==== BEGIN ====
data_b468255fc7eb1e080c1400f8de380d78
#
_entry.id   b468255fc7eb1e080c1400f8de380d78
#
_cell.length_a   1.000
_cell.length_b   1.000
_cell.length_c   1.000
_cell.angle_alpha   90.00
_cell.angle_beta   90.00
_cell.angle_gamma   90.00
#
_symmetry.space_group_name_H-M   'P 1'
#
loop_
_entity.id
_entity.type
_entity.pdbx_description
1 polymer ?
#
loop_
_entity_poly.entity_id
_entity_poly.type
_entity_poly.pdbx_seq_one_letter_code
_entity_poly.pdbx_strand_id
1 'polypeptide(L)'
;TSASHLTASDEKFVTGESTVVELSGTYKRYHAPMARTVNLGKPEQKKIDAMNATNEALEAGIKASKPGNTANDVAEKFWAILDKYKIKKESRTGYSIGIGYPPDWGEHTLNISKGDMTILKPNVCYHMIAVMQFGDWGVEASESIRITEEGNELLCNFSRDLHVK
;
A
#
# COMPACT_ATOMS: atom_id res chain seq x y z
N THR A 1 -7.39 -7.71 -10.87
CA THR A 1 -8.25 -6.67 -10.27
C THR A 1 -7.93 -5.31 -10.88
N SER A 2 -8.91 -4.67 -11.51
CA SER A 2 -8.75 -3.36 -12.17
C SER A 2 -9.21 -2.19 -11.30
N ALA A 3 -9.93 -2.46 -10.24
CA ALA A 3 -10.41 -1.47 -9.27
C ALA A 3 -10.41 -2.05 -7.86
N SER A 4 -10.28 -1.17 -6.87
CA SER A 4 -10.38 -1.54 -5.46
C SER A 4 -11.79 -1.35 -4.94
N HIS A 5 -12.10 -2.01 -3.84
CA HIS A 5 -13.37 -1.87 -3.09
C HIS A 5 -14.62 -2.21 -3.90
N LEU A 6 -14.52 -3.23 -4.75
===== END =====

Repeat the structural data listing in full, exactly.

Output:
data_b468255fc7eb1e080c1400f8de380d78
#
_entry.id   b468255fc7eb1e080c1400f8de380d78
#
_cell.length_a   1.000
_cell.length_b   1.000
_cell.length_c   1.000
_cell.angle_alpha   90.00
_cell.angle_beta   90.00
_cell.angle_gamma   90.00
#
_symmetry.space_group_name_H-M   'P 1'
#
loop_
_entity.id
_entity.type
_entity.pdbx_description
1 polymer ?
#
loop_
_entity_poly.entity_id
_entity_poly.type
_entity_poly.pdbx_seq_one_letter_code
_entity_poly.pdbx_strand_id
1 'polypeptide(L)'
;TSASHLTASDEKFVTGESTVVELSGTYKRYHAPMARTVNLGKPEQKKIDAMNATNEALEAGIKASKPGNTANDVAEKFWAILDKYKIKKESRTGYSIGIGYPPDWGEHTLNISKGDMTILKPNVCYHMIAVMQFGDWGVEASESIRITEEGNELLCNFSRDLHVK
;
A
#
# COMPACT_ATOMS: atom_id res chain seq x y z
N THR A 1 -7.39 -7.71 -10.87
CA THR A 1 -8.25 -6.67 -10.27
C THR A 1 -7.93 -5.31 -10.88
N SER A 2 -8.91 -4.67 -11.51
CA SER A 2 -8.75 -3.36 -12.17
C SER A 2 -9.21 -2.19 -11.30
N ALA A 3 -9.93 -2.46 -10.24
CA ALA A 3 -10.41 -1.47 -9.27
C ALA A 3 -10.41 -2.05 -7.86
N SER A 4 -10.28 -1.17 -6.87
CA SER A 4 -10.38 -1.54 -5.46
C SER A 4 -11.79 -1.35 -4.94
N HIS A 5 -12.10 -2.01 -3.84
CA HIS A 5 -13.37 -1.87 -3.09
C HIS A 5 -14.62 -2.21 -3.90
N LEU A 6 -14.52 -3.23 -4.75